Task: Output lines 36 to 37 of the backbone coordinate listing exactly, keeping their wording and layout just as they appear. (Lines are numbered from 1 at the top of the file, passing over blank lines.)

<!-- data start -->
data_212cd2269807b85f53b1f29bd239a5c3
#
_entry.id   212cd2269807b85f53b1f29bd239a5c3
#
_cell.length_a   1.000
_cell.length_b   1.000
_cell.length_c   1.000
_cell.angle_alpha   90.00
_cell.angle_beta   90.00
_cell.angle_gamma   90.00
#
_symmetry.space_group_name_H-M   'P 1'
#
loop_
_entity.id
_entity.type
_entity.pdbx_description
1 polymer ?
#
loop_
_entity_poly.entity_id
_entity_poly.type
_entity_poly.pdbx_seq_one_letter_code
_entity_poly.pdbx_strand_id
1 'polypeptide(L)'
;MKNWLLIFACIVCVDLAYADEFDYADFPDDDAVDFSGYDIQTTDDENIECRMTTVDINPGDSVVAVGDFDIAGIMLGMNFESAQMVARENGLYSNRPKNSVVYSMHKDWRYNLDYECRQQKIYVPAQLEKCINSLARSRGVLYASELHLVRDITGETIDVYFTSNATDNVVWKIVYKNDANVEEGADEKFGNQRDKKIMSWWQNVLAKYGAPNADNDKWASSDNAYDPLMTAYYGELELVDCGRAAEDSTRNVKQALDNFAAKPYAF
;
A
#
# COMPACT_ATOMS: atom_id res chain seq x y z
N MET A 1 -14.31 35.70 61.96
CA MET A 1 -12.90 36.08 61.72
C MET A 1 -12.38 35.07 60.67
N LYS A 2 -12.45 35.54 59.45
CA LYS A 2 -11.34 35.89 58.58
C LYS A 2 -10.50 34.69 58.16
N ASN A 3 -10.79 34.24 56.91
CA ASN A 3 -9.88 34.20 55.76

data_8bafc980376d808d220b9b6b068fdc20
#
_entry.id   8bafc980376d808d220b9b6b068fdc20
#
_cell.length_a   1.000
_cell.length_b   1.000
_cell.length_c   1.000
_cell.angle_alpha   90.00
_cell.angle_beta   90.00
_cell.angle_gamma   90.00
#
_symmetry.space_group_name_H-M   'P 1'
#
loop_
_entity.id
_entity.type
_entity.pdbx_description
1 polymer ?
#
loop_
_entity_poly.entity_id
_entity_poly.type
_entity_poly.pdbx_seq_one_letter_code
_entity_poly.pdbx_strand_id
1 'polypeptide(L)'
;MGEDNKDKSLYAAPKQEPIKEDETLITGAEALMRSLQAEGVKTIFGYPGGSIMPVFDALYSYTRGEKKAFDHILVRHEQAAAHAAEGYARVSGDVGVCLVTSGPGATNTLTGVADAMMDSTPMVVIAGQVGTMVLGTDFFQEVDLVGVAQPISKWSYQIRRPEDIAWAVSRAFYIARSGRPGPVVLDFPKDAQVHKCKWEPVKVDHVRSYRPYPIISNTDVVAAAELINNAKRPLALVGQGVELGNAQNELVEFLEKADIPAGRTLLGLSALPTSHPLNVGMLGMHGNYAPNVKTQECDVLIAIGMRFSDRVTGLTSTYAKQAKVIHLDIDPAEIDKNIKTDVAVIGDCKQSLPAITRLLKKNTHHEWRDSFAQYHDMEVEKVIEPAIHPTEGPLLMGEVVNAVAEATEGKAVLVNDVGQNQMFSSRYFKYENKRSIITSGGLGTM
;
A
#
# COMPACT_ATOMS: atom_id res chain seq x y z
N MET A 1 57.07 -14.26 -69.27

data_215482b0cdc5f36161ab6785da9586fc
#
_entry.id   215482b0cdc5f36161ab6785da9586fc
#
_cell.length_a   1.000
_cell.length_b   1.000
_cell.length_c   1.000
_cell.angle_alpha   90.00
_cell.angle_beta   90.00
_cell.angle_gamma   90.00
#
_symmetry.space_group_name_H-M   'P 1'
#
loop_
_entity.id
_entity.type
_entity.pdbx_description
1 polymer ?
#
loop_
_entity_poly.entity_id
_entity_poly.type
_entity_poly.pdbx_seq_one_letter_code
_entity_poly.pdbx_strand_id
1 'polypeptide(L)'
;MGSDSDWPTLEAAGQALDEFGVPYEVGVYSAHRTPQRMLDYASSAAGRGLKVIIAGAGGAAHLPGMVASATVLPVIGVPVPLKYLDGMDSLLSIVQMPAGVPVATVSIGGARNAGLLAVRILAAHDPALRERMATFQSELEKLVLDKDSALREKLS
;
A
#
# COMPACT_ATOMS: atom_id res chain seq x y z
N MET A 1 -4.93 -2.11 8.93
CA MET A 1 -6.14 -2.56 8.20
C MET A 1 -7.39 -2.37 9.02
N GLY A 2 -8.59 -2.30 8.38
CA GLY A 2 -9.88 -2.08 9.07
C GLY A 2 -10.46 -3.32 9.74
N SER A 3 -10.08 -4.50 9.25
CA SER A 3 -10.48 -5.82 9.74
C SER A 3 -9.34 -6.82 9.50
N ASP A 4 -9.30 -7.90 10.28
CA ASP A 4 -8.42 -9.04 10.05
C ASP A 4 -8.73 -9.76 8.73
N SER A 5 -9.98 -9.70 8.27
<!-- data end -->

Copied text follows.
C LYS A 2 -10.50 34.69 58.16
N ASN A 3 -10.79 34.24 56.91